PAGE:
The tin alloys would be cheap and maybe straight tin would work with a melt temp of 400f, soft, thermal expansion less then indium at least, great thermal transfer. 400f is no problem for the amount of time the coils would be at that temp with the cast metal around it and can use standard 200c wire. gunna see what the indium people say. Surely it’s not that easy and They will say I have to buy their stuff. Humm

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Re: Why never see metal cast around wound stators?

Post by KD5ZXG » Mar 04 2019 3:08am

Hummina Shadeeba wrote:
Feb 23 2019 11:28am
If an ac current were being fed through the coils at a fast enough frequency to produce eddy currents the iron teeth would be heating up especially as it’s feromagnetic and would be heating through hysteresis as well as Eddys. But they don’t heat through these and the frequency is not fast enough. Why? I’m thinking while the esc has a switching frequency within the range of an induction heater its just pwm and not true ac and this switching doesn’t get past the inductance of the coils anyway before smoothened. the commutation frequency is still not fast enough but if it were able to be sped up a lot then maybe it would be an induction heater no? . None the less the motor hasn’t shown to be an induction heater thus far and theres no reason to believe this would change with an added 20% material within the slots
Inductor with shorted turn is a transformer or autotransformer depending where the short is. Primary then only presents leakage inductance. Current circulating in the short cancels what would otherwise appear as magnetizing inductance. By adding a short, the full amount of inductance you depend upon to block a switching frequency may not be there anymore.

Could add external inductors of ferrite or other eddy-proof core to your feed lines to block the switching frequency. Then the motor only has to deal with eddies at the turning frequency, which may find the conductive filler not large enough to support a significant eddy.

Of course if the filler makes a complete turn around the core anywhere, its probably a short even at low frequency. If a short can't repel out of the way because of attachment to the stator, that short is going to steal enough opposing current to cancel the field instead. Both the coil and shorted turn are going to heat while doing no useful work.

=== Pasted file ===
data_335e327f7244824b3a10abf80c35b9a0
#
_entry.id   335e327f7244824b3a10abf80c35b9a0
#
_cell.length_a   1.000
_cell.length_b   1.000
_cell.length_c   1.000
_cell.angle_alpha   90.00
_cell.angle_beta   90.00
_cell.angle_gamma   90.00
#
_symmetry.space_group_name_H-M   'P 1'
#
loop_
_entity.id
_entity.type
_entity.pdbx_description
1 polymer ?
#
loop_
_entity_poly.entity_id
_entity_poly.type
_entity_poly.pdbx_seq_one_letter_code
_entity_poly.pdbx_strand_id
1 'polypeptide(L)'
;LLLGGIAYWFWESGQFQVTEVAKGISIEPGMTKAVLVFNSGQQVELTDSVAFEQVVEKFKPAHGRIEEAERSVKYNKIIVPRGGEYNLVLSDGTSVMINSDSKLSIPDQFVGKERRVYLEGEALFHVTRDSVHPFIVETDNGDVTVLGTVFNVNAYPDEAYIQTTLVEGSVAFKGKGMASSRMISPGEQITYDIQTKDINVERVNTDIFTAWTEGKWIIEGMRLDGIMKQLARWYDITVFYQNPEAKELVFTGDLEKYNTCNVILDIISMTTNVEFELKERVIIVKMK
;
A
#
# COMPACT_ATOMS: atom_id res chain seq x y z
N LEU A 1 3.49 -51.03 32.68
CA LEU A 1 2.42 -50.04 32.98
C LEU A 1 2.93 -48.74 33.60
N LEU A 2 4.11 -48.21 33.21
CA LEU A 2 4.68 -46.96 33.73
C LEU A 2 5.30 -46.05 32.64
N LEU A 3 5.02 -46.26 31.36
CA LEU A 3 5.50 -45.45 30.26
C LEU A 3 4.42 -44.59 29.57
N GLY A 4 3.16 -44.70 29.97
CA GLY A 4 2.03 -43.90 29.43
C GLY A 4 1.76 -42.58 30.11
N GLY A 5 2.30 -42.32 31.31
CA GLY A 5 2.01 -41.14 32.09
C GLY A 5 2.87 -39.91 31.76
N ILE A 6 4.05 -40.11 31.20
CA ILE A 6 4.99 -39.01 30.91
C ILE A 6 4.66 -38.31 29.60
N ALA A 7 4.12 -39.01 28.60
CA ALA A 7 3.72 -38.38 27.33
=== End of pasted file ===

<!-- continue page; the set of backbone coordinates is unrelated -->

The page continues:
A shorted rotor that can move out of the way is less a problem, in some cases an advantage. Taken to extreme, the AC induction motor with deliberately shorted rotor gives perfect example. Same for copper banded permanent magnets. But a shorted rotor is also unlikely to move at pwm speeds, so could still misbehave as a shorted secondary at pwm switching frequency. Again, external chokes can solve. Some controllers may already have suitable chokes, for this or RF interference reasons.

Zamac 3 may have the best casting properties if other parts can take the heat, but that assumes other parts also don't expand or shrink.

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Re: Why never see metal cast around wound stators?

Post by Hummina Shadeeba » Mar 04 2019 1:38pm

But what short? There’s no short


I’m finding indium easily gotten on Amazon and not tooo expensive but strangely all the indium stores I’ve called haven’t heard of using it in this way and seems Ill have to do it myself to find out
zamac3 I see. There’s a bunch of options it seems with indium maybe the best option, maybe, but with small investment and risk will see what happens.

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Re: Why never see metal cast around wound stators?

Post by Ianhill » Mar 06 2019 12:11pm

Induim gets doped with iron to make it magnetic for industrial uses so my educated guess is that over time the Induim will become magnetic at least on it's surface, I don't know if you have look at the galvanic corrosion properties but it's the enamel on the winding that will have to form a seal for the copper and Induim from electrical shorting as well as stop induim from galvanic reaction after it's been exposed to high heat, if it's going to work it will be for a limited time I'm afraid drastically shorten the life of the motor.

The solution must be stable enough to apply and not corrode or you will make the motor lose performance through added losses that will have a progressive nature.

Aluminuim powder has little effect even in strong fields and in a potting compound is isolated so any small eddys remain small where as a liquid cast is one piece and going to have less resistance if it's becomes contaimated/oxidize and could become more ferromagmetic inducing more current creating extra heat more losses.

Please excuse my previous post I was wrapped up in work i done a 40 hour day, lifes deadlines creating impossible tasks that must be met and were I'm from failure is not an option.